Christians, throughout history, have been concerned with both the afterlife and the end times. What happens when we die? When will we be resurrected? When will Jesus come again? What will it be like when that happens?
There are many different views about the afterlife and the end of all things, and this week, as the Christmas lights were turned on in Hamilton, we entered the season called Advent. Advent means arrival and we, the church, now spend four weeks awaiting the arrival of the birth of Jesus in Bethlehem on Christmas Day, but we also look forward to the arrival of God’s Kingdom – known as the second coming.
But what do we really know about the end times? Well, Jesus said we will not know the day or time, but that, before the end, things in the world will get pretty bad. Therefore, I suggest we hold lightly to ideas and traditions about the future that we do not know, and hold on to what we actually do know. For example, we can be certain that we live in what we call the now and not yet.
Firstly, Jesus preached that the Kingdom of God is here. We can know and be known by Jesus, and we can be filled with his Holy Spirit and transformed by His love, in the here and now. Secondly, we also know that God’s kingdom has not fully come. We still pray the line in the Lord’s Prayer, Your kingdom come, and we look forward to the day when God’s kingdom will fully come. God’s Kingdom is both now and not yet.
I am an optimist and hope that the world will be fully redeemed, restored, and renewed; and I know that, through Christ, I am called to be part of that redemption, restoration, and renewal, however, the world does not seem to be becoming the ‘better’ place I expect it to be. In the last Century we have had two world wars and right now we are in the grip of a world-wide pandemic; and in the face of Coronavirus, the words of Jesus ring with a new chill when He talks about the end times, saying things like, “For it (the pain and suffering) will come upon all who live on the face of the whole earth.” It may be the first time in the history of humanity that this statement is literally true.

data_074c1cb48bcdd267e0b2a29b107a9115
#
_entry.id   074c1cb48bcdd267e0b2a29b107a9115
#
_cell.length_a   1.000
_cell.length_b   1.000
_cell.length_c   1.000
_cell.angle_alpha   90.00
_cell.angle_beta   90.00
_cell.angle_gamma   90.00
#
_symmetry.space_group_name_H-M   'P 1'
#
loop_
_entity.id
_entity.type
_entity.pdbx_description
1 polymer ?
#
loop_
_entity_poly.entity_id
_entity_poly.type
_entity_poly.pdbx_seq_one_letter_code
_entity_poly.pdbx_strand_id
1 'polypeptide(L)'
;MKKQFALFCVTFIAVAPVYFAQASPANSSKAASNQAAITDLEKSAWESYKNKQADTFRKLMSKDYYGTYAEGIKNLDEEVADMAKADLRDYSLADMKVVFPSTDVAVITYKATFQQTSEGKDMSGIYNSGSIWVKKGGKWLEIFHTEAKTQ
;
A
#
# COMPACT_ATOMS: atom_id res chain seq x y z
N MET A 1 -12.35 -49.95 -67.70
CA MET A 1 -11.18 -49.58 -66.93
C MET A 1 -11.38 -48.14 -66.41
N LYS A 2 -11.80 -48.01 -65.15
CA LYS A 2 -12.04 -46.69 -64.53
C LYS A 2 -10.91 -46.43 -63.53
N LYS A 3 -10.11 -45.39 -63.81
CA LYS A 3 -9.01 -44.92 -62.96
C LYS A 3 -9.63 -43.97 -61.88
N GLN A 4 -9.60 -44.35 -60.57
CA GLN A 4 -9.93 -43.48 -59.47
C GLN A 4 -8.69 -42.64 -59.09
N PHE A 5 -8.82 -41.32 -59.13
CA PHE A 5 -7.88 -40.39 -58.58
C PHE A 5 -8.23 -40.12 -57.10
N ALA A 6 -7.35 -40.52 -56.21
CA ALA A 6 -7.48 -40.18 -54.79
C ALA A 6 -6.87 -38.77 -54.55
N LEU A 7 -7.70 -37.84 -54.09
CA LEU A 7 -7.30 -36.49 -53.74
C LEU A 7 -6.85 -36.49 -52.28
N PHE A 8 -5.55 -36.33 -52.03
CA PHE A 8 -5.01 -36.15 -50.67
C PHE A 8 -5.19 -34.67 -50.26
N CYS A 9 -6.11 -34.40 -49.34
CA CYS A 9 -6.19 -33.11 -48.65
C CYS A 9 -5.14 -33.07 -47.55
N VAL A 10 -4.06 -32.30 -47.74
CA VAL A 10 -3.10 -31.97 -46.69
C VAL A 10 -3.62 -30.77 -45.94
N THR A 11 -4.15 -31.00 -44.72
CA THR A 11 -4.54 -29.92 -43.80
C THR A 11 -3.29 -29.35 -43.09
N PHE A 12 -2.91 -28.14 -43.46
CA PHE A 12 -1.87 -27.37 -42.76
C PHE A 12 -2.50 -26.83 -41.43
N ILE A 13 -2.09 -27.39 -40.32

Surely, if the Kingdom that Jesus inaugurated two thousand years ago is growing and spreading, the world should be in a better place, not a worse one? So, this got me thinking, what if God’s Kingdom is not dependent on the world becoming a better place? What if God’s Kingdom does not only come when things are good and right with the world but when the world is full of suffering and pain; and that somehow, when that suffering and pain increases, so God’s Kingdom inreases? For example, think about Maximilian Kolbe. You may have heard the story of the Catholic priest incarcerated in the Nazi death camp of Auschwitz. After the escape of a prisoner, as a punishment, ten men were to be executed by being locked in a bunker and deprived of food and water. They were to suffer a horrific and painful death, and when this was announced, one of the men called out, “My wife! My children!” Maximilian Kolbe volunteered to take the man’s place. So, do you see? That is an example of God’s Kingdom coming in power, right there, in the most hideous and unimaginable place of pain, death, and destruction. The light of Maximilian Kolbe shone bright as day against a backdrop of pure evil.
Today, we find ourselves in a broken, pain-filled world, but God’s Kingdom is coming. Jesus is coming, and the good news is that you can meet him in the here and now. When the brokenness increases, God’s healing increases; when the pain increases, the comfort increases; when the evil increases, the good increases. Why? Because that is the very nature of the Kingdom of God. Therefore, when the things of this world feel overwhelming, do not give up; stand firm; and hold up your heads. As a nation, we do not know what we will face over the coming weeks and months. Right now we have come up for air and life feels almost normal again, but for some of us, we are already feeling the pain of Omicron, this new Covid variant; unable to travel home for Christmas to be with loved ones and family, however, do not give up, have hope, because God’s Kingdom is coming.
Rev Gav is the pastor at St.Mark’s Anglican Church